Your most commonly asked baking questions answered by Sarah Graham
We’ve teamed up with cookbook author, blogger, baker and TV host, Sarah Graham for the latest in our range of Online Cooking Courses, Sweet Treats. Sarah’s a keen and experienced baker, so we thought we’d pose a few of the most commonly asked baking questions from our cooking and baking question and answer forum to see if she could help (spoiler alert: she totally did).
1. Which flour is it best to use if adapting a recipe to be gluten free?
It really depends on what you’re making – we’re all familiar with the gorgeously dense and gooey, almost truffle-like texture of a flourless chocolate cake, usually made with almond flour, but that’s not necessarily the best option for other gluten-free bakes. Sometimes a more delicate substitute is needed. Chickpea flour and rice flour are also useful go-tos for gluten-free options.
2. Butter versus margarine, who wins?
Oh goodness. Apologies for perceived snobbery here but margarine has never taken up residence in my fridge and isn’t likely to anytime soon. Chemically manufactured vs nature’s best? No contest for me and you can taste it too. Butter is beautiful, and makes the result taste richer and overall better.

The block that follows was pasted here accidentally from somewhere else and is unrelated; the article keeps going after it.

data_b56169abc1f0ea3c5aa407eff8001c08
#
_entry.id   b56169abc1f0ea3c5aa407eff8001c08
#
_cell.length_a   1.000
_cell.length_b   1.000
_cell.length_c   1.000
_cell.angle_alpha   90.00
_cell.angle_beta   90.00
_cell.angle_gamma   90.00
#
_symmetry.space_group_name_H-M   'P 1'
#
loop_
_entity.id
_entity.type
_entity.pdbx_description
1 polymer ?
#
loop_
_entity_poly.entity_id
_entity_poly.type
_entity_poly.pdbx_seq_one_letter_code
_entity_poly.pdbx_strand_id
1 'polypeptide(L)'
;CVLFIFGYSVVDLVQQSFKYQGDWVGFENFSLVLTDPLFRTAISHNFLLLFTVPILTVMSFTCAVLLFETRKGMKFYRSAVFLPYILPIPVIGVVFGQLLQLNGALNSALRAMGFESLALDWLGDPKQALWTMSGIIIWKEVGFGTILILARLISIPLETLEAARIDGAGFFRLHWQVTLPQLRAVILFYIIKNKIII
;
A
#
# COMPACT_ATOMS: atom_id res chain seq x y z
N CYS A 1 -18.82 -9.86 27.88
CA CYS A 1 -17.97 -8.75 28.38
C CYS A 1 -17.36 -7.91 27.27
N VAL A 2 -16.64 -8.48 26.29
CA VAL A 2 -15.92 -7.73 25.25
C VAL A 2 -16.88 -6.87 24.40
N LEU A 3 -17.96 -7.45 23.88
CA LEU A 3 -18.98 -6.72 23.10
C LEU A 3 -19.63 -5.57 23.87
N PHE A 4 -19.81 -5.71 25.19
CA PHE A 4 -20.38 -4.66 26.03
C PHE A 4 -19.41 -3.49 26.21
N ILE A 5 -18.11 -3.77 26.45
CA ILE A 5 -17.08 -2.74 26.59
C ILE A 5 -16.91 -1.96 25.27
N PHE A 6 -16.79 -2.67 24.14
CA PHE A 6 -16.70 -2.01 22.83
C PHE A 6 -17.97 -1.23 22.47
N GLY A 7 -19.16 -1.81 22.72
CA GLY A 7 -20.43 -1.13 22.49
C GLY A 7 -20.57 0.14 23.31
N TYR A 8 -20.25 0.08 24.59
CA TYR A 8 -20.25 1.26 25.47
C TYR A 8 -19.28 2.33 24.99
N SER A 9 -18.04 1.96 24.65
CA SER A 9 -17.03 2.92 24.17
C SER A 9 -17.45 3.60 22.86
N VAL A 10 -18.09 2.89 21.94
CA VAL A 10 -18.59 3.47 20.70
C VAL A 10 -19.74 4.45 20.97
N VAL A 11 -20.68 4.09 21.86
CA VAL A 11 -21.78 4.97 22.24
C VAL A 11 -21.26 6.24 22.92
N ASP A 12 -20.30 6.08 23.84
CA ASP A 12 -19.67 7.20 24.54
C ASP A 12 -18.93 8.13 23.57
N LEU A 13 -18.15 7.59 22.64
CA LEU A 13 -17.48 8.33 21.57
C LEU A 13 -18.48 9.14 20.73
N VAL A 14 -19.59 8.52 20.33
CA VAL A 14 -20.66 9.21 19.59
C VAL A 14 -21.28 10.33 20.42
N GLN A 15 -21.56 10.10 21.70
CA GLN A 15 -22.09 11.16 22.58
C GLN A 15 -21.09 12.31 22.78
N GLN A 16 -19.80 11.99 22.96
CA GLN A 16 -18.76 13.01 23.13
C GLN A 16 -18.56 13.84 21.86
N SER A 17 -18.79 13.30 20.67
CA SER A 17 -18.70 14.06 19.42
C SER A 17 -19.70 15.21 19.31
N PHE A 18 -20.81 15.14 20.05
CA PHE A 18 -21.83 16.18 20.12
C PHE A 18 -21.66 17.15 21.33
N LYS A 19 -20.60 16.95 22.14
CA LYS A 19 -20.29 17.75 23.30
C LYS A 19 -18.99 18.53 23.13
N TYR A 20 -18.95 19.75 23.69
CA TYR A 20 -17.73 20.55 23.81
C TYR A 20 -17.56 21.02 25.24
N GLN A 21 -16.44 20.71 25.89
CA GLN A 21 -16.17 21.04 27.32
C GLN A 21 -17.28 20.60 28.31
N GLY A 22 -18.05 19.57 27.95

3. Can you freely substitute white sugar for brown, Demerara or treacle sugar? How do these affect the end result?
The whiter the sugar, the more refined it is. Finer grains such as castor sugar don’t stick together and are best for whipping with eggs and butter for making light and fluffy cakes. Darker sugars have added molasses and the darker they are, the more molasses they contain (therefore, they are stickier). Also, the darker they are, the more caramelly and treacly they taste. Brown sugar makes a beautiful butterscotch.
4. What do you need to consider when decreasing the sugar content in a recipe?
Reducing the sugar content in a savoury dish where it’s used mainly for sweetness, such as a BBQ rub, is pretty simple. Reducing the sugar content in baked goods affects the overall balance and ratio of what you’re making so you need to be more careful as sugar contributes to more than just flavour, affecting colour, texture and moisture, too.
5. Egg sizes vary so much so how can we maintain consistency in recipes?
Most recipes are developed for large eggs, unless otherwise stated, which are about 50 grams out of the shell. One of my favourite recipe ratios is for a simple sponge cake 1:1:1:1 which means 100g self-raising flour; 100g butter; 100g sugar and 100g eggs (2 large eggs). Mix, add flavour (e.g. vanilla) and bake. And for the quickest pud, add in a little lemon zest and juice, divide between 4–6 greased ramekins and microwave on high for about three minutes. Serve steaming hot with lashings of cream.
So, there you have it, folks. Some quick answers to those burning baking questions. Got any more? Head on over to our forum and our smart community will no doubt be able to help or sign-up to our online cooking classes and learn from Sarah herself.